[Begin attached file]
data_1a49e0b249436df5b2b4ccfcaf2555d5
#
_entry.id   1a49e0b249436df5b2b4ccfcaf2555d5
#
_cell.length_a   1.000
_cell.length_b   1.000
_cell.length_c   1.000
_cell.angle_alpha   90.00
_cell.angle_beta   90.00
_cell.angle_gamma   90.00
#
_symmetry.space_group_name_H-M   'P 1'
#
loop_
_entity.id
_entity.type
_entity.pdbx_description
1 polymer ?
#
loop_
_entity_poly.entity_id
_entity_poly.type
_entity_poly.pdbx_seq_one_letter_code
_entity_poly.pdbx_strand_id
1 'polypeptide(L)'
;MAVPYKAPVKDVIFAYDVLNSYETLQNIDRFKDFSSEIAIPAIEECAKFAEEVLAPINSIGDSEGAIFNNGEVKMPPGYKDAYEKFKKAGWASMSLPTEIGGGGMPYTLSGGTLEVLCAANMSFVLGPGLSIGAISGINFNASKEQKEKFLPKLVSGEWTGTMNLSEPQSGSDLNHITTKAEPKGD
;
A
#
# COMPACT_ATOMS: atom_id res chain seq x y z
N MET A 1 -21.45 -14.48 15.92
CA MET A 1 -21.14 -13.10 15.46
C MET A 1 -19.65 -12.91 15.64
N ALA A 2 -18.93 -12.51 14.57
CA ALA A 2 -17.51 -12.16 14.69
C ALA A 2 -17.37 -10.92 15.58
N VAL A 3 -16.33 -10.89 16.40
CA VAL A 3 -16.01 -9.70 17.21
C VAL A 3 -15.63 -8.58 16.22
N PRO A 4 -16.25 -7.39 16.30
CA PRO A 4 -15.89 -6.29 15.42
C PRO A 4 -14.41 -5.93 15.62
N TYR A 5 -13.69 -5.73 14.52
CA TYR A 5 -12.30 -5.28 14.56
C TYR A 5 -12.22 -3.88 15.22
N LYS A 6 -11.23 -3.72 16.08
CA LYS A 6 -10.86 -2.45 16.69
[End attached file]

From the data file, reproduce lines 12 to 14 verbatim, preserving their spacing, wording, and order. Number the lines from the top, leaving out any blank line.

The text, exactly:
_symmetry.space_group_name_H-M   'P 1'
#
loop_